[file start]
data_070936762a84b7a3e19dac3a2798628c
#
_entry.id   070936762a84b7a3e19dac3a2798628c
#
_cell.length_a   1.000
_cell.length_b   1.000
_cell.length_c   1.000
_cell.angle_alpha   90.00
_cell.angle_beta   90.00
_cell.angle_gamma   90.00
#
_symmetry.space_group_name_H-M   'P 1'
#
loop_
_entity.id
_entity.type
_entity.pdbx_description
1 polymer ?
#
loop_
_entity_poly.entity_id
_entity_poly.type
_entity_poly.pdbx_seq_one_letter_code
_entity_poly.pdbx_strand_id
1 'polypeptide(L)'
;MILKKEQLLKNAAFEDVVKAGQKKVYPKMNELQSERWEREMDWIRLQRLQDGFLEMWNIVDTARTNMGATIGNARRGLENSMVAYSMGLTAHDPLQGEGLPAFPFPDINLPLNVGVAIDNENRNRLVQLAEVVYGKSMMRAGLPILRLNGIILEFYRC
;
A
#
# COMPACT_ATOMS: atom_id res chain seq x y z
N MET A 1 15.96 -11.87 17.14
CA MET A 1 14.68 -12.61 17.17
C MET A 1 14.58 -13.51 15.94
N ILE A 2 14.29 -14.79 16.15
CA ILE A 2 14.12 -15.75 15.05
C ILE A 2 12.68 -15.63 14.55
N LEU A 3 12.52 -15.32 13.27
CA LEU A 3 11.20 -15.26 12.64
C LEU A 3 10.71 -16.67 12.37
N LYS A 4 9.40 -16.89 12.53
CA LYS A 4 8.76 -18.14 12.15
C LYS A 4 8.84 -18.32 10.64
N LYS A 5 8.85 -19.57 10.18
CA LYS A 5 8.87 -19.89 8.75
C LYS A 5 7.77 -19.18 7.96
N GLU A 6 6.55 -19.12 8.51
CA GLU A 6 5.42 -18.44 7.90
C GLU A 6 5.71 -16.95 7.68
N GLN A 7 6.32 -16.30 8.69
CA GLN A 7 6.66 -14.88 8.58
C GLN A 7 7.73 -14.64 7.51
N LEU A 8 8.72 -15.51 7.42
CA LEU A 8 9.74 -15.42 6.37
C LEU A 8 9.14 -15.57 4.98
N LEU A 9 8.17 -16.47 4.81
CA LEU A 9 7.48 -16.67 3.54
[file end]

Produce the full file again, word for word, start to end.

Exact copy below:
data_070936762a84b7a3e19dac3a2798628c
#
_entry.id   070936762a84b7a3e19dac3a2798628c
#
_cell.length_a   1.000
_cell.length_b   1.000
_cell.length_c   1.000
_cell.angle_alpha   90.00
_cell.angle_beta   90.00
_cell.angle_gamma   90.00
#
_symmetry.space_group_name_H-M   'P 1'
#
loop_
_entity.id
_entity.type
_entity.pdbx_description
1 polymer ?
#
loop_
_entity_poly.entity_id
_entity_poly.type
_entity_poly.pdbx_seq_one_letter_code
_entity_poly.pdbx_strand_id
1 'polypeptide(L)'
;MILKKEQLLKNAAFEDVVKAGQKKVYPKMNELQSERWEREMDWIRLQRLQDGFLEMWNIVDTARTNMGATIGNARRGLENSMVAYSMGLTAHDPLQGEGLPAFPFPDINLPLNVGVAIDNENRNRLVQLAEVVYGKSMMRAGLPILRLNGIILEFYRC
;
A
#
# COMPACT_ATOMS: atom_id res chain seq x y z
N MET A 1 15.96 -11.87 17.14
CA MET A 1 14.68 -12.61 17.17
C MET A 1 14.58 -13.51 15.94
N ILE A 2 14.29 -14.79 16.15
CA ILE A 2 14.12 -15.75 15.05
C ILE A 2 12.68 -15.63 14.55
N LEU A 3 12.52 -15.32 13.27
CA LEU A 3 11.20 -15.26 12.64
C LEU A 3 10.71 -16.67 12.37
N LYS A 4 9.40 -16.89 12.53
CA LYS A 4 8.76 -18.14 12.15
C LYS A 4 8.84 -18.32 10.64
N LYS A 5 8.85 -19.57 10.18
CA LYS A 5 8.87 -19.89 8.75
C LYS A 5 7.77 -19.18 7.96
N GLU A 6 6.55 -19.12 8.51
CA GLU A 6 5.42 -18.44 7.90
C GLU A 6 5.71 -16.95 7.68
N GLN A 7 6.32 -16.30 8.69
CA GLN A 7 6.66 -14.88 8.58
C GLN A 7 7.73 -14.64 7.51
N LEU A 8 8.72 -15.51 7.42
CA LEU A 8 9.74 -15.42 6.37
C LEU A 8 9.14 -15.57 4.98
N LEU A 9 8.17 -16.47 4.81
CA LEU A 9 7.48 -16.67 3.54